Birth of Dr. Theodore von Kármán
Birth of Dr. Theodore von Kármán
Scientist and mathematician Dr. Theodore von Kármán was born on May 11, 1881, in Budapest, Austria-Hungary.
Kármán studied engineering at the Budapest University of Technology and Economics. He then went to Germany and earned his doctorate at the University of Gottingen. After graduating in 1908, he taught there for four years. It was while in Germany that he first saw an airplane and became interested in the physics of flying machines.
Kármán then took a job as director of the Aeronautical Institute at RWTH Aachen University. However, during this time he was called into service by the Austro-Hungarian Army to design an early helicopter during World War I. After the war, Kármán organized the first international conference on mechanics in 1922, leading to the founding of the International Union of Theoretical and Applied Mechanics.
In the 1920s, Kármán was invited to the US by Robert A. Millikan to offer guidance on a wind tunnel at the California Institute of Technology (Caltech). After that project was completed, he was invited to remain at Caltech and was offered the directorship of the Guggenheim Aeronautical Laboratory there. He later became a US citizen in 1936.
Around this same time, Kármán formed the Aerojet Corporation with graduate student Frank Malina and collaborator Jack Parsons to build JATO (jet-assisted takeoff) rocket motors. They also developed solid and liquid propellants. This work gained the attention of the US Army Air Corps, which offered them grants to work on rocket motors. In 1942, Kármán and other scientists formed the Aerojet Engineering Corporation to build jet engines. Kármán and others at Caltech then formed the Jet Propulsion Laboratory (JPL) to produce weapons systems for the Army. JPL later became a federally funded research and development center under contract with NASA.
After the war, Kármán was made the first chairman of the Scientific Advisory Group, which researched aeronautical advances for the US Army Air Forces. In the years to come, Kármán also helped found the Advisory Group for Aerospace Research and Development (AGARD) for NATO (1951), the International Council of the Aeronautical Sciences (1956), the International Academy of Astronautics (1960), and the Von Kármán Institute for Fluid Dynamics (1956).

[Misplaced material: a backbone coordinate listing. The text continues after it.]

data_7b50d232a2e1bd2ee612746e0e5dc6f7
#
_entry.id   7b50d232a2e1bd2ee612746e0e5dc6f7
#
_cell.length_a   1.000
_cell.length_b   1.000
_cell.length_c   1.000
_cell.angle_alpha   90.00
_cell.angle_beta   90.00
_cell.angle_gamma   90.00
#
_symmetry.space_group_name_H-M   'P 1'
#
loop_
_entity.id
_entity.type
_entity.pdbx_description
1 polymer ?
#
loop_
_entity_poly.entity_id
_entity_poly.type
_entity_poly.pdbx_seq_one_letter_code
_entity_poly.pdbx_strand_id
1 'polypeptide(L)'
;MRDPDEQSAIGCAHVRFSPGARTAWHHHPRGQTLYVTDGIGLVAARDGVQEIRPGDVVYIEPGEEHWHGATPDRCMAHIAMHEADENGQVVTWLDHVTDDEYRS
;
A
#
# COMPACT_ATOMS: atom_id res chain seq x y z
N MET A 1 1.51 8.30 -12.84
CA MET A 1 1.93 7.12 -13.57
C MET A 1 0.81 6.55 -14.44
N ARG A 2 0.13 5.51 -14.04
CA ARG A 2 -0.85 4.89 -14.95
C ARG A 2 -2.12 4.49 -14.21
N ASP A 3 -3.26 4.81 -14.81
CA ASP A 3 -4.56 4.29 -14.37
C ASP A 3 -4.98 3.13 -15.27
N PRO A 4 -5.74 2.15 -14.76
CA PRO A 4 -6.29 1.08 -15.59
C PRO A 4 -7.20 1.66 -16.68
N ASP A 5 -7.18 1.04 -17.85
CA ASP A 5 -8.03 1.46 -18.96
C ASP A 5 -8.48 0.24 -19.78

Kármán’s work greatly influenced the development of the US aviation industry and pioneered research in aerodynamics that was critical to the US Space Program. His studies on aerodynamics helped the US achieve supersonic flight (flying faster than the speed of sound). Kármán’s contributions include a number of important theories relating to non-elastic buckling, unsteady wakes in circum-cylinder flow, turbulence, airfoils, elasticity, vibration, heat transfer, and more. His name is also tied to several concepts, such as the von Kármán constant (wall turbulence) and the Kármán line (the boundary between the atmosphere and space).
At age 81, von Karman became the recipient of the first National Medal of Science, bestowed upon him by President John F. Kennedy. He was selected for the honor “for his leadership in the science and engineering basic to aeronautics; for his effective teaching and related contributions in many fields of mechanics, for his distinguished counsel to the Armed Services, and for his promoting international cooperation in science and engineering.” He died shortly after on May 6, 1963. Five years later, the Theodore von Kármán Prize was created by the Society for Industrial and Applied Mathematics. The American Society of Civil Engineers also has a medal named after him and he’s been inducted into the International Air and Space Hall of Fame.
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